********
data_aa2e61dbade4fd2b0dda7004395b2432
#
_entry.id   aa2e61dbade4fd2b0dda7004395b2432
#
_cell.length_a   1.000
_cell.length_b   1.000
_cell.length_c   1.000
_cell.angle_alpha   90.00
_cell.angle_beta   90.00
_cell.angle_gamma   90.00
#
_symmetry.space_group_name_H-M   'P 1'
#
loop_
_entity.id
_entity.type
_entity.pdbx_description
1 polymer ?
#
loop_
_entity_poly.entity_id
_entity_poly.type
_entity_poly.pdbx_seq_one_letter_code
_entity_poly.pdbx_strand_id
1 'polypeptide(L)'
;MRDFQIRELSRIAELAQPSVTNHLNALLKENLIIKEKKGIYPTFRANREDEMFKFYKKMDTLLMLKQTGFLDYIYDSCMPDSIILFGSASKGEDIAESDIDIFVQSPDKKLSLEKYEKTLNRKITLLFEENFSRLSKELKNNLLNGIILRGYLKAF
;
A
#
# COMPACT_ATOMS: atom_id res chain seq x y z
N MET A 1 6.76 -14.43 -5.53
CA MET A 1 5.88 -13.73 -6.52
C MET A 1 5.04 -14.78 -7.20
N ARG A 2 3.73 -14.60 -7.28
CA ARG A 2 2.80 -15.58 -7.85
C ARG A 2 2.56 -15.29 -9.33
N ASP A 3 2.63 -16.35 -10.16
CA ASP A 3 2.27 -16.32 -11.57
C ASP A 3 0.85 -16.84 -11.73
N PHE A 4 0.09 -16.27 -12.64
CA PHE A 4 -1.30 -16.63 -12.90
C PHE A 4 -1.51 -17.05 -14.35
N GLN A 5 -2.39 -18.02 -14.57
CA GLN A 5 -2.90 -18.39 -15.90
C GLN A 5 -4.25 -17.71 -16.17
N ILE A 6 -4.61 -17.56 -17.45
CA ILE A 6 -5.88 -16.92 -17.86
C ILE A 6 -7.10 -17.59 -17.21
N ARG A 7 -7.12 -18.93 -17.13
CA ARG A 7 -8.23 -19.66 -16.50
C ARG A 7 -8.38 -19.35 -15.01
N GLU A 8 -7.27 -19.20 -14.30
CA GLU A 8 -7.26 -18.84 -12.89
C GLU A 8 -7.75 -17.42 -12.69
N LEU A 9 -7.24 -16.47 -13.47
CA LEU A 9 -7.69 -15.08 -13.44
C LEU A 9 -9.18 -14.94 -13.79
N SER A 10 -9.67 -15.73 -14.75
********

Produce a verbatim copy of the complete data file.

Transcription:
data_aa2e61dbade4fd2b0dda7004395b2432
#
_entry.id   aa2e61dbade4fd2b0dda7004395b2432
#
_cell.length_a   1.000
_cell.length_b   1.000
_cell.length_c   1.000
_cell.angle_alpha   90.00
_cell.angle_beta   90.00
_cell.angle_gamma   90.00
#
_symmetry.space_group_name_H-M   'P 1'
#
loop_
_entity.id
_entity.type
_entity.pdbx_description
1 polymer ?
#
loop_
_entity_poly.entity_id
_entity_poly.type
_entity_poly.pdbx_seq_one_letter_code
_entity_poly.pdbx_strand_id
1 'polypeptide(L)'
;MRDFQIRELSRIAELAQPSVTNHLNALLKENLIIKEKKGIYPTFRANREDEMFKFYKKMDTLLMLKQTGFLDYIYDSCMPDSIILFGSASKGEDIAESDIDIFVQSPDKKLSLEKYEKTLNRKITLLFEENFSRLSKELKNNLLNGIILRGYLKAF
;
A
#
# COMPACT_ATOMS: atom_id res chain seq x y z
N MET A 1 6.76 -14.43 -5.53
CA MET A 1 5.88 -13.73 -6.52
C MET A 1 5.04 -14.78 -7.20
N ARG A 2 3.73 -14.60 -7.28
CA ARG A 2 2.80 -15.58 -7.85
C ARG A 2 2.56 -15.29 -9.33
N ASP A 3 2.63 -16.35 -10.16
CA ASP A 3 2.27 -16.32 -11.57
C ASP A 3 0.85 -16.84 -11.73
N PHE A 4 0.09 -16.27 -12.64
CA PHE A 4 -1.30 -16.63 -12.90
C PHE A 4 -1.51 -17.05 -14.35
N GLN A 5 -2.39 -18.02 -14.57
CA GLN A 5 -2.90 -18.39 -15.90
C GLN A 5 -4.25 -17.71 -16.17
N ILE A 6 -4.61 -17.56 -17.45
CA ILE A 6 -5.88 -16.92 -17.86
C ILE A 6 -7.10 -17.59 -17.21
N ARG A 7 -7.12 -18.93 -17.13
CA ARG A 7 -8.23 -19.66 -16.50
C ARG A 7 -8.38 -19.35 -15.01
N GLU A 8 -7.27 -19.20 -14.30
CA GLU A 8 -7.26 -18.84 -12.89
C GLU A 8 -7.75 -17.42 -12.69
N LEU A 9 -7.24 -16.47 -13.47
CA LEU A 9 -7.69 -15.08 -13.44
C LEU A 9 -9.18 -14.94 -13.79
N SER A 10 -9.67 -15.73 -14.75